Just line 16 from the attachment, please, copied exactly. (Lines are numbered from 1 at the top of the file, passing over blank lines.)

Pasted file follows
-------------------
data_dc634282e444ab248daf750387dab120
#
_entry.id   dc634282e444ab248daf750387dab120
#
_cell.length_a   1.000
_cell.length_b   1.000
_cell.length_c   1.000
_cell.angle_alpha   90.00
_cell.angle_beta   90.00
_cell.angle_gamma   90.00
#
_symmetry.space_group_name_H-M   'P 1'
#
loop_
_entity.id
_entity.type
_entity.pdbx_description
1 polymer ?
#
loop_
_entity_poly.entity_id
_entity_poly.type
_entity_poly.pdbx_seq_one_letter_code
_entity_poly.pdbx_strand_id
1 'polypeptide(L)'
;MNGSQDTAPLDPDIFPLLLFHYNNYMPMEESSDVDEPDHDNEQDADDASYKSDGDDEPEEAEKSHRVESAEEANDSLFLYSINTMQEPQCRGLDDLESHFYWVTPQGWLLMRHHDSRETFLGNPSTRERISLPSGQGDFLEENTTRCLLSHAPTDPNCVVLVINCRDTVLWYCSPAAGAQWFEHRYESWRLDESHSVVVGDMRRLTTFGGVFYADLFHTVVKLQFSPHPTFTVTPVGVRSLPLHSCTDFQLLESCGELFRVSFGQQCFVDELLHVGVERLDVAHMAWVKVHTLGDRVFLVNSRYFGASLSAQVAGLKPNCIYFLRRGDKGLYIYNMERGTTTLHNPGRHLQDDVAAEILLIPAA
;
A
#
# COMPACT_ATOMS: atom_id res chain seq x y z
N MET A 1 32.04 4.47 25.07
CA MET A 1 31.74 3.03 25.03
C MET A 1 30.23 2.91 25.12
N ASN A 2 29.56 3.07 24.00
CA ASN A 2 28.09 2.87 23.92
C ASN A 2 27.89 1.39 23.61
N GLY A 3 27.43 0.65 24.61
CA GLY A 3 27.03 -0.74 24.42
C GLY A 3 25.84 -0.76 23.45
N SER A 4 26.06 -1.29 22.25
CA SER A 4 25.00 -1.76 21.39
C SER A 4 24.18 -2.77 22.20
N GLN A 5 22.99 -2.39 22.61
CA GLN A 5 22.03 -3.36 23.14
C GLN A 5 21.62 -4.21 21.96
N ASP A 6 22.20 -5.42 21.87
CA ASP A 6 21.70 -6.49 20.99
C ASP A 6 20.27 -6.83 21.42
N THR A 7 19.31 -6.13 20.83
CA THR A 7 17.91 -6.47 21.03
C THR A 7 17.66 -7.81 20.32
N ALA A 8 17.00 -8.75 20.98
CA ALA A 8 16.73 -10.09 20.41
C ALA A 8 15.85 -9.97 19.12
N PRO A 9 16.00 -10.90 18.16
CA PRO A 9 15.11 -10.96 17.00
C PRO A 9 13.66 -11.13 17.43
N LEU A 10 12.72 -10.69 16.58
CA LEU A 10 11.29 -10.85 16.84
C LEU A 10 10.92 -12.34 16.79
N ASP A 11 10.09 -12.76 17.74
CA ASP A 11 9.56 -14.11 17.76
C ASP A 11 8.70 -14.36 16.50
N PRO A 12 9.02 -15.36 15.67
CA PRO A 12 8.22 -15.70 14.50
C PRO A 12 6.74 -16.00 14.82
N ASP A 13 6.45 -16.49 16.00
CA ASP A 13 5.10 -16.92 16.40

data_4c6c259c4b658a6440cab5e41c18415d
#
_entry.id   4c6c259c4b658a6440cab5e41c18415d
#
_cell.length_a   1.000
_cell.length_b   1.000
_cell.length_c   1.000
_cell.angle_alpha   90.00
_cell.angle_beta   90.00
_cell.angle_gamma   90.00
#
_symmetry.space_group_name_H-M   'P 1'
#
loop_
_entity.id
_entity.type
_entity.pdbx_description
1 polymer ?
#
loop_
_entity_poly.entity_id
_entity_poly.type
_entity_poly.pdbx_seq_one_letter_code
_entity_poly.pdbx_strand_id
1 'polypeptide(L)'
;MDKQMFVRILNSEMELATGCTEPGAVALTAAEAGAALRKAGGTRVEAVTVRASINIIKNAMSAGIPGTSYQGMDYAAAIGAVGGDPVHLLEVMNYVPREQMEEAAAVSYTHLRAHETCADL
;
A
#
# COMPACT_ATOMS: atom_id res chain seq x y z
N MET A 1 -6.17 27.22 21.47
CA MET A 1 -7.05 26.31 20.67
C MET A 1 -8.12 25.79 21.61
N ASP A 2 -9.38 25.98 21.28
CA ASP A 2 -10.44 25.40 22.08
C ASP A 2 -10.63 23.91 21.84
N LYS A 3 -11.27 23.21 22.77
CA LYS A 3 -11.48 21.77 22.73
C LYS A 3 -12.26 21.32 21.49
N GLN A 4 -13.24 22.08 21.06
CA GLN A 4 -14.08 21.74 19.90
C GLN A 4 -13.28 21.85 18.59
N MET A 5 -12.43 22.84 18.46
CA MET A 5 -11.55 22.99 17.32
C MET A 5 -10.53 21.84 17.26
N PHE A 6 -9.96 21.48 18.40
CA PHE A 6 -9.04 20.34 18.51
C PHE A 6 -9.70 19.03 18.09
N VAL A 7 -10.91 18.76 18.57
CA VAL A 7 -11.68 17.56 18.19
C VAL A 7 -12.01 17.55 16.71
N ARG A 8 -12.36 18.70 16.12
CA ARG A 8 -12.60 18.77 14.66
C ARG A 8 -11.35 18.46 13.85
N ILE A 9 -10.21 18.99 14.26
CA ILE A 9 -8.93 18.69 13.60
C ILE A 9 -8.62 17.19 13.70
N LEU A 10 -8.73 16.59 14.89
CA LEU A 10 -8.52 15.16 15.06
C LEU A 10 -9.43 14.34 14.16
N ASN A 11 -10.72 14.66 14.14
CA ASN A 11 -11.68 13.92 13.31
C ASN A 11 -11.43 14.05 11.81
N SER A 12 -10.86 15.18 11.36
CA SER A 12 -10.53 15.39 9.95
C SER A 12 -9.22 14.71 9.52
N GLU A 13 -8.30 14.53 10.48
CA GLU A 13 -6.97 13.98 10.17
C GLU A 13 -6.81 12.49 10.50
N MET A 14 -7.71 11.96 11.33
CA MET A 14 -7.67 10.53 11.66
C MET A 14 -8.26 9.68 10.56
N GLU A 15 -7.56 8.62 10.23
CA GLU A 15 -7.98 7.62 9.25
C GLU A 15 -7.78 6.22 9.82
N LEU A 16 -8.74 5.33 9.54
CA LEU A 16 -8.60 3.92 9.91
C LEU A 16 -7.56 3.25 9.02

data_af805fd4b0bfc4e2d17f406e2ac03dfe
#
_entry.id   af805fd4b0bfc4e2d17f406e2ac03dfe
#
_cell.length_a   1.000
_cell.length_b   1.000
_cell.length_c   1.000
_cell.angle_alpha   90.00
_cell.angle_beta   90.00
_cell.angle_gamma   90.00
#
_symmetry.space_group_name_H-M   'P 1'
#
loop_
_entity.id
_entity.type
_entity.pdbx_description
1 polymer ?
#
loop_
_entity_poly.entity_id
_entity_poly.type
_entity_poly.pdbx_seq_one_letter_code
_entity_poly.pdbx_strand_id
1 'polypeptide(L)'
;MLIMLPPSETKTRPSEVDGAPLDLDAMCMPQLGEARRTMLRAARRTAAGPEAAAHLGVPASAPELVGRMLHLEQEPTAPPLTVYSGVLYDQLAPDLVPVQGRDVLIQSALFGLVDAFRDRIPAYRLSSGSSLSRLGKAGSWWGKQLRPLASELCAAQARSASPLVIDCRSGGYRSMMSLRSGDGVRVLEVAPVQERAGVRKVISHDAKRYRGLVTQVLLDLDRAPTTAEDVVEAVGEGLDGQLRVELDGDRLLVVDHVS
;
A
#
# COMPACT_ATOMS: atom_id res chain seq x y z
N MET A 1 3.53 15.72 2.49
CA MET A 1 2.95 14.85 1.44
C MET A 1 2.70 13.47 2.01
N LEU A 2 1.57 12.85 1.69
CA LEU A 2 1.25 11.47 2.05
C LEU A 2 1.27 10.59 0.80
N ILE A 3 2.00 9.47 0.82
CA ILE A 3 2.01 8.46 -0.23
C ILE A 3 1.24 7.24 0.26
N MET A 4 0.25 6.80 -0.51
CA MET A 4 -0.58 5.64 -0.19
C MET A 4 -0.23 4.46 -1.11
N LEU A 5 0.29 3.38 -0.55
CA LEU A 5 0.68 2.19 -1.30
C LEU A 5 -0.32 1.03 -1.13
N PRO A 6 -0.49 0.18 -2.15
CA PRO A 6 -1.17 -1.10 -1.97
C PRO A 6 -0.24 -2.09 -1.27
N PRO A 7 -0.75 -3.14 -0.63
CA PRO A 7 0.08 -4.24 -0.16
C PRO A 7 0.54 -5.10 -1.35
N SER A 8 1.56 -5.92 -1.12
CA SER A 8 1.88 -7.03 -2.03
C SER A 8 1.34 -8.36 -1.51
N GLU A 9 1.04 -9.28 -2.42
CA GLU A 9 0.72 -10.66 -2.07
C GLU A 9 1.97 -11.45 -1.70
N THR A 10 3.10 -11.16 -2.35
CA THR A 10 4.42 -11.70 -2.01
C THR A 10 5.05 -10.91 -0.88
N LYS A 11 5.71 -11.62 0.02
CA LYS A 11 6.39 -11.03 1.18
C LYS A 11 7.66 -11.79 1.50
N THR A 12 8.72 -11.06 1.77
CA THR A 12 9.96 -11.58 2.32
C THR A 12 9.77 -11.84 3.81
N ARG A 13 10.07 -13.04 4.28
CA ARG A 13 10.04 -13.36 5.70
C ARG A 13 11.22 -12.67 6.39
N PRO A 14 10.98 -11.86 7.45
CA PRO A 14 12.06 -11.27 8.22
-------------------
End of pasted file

_entity.type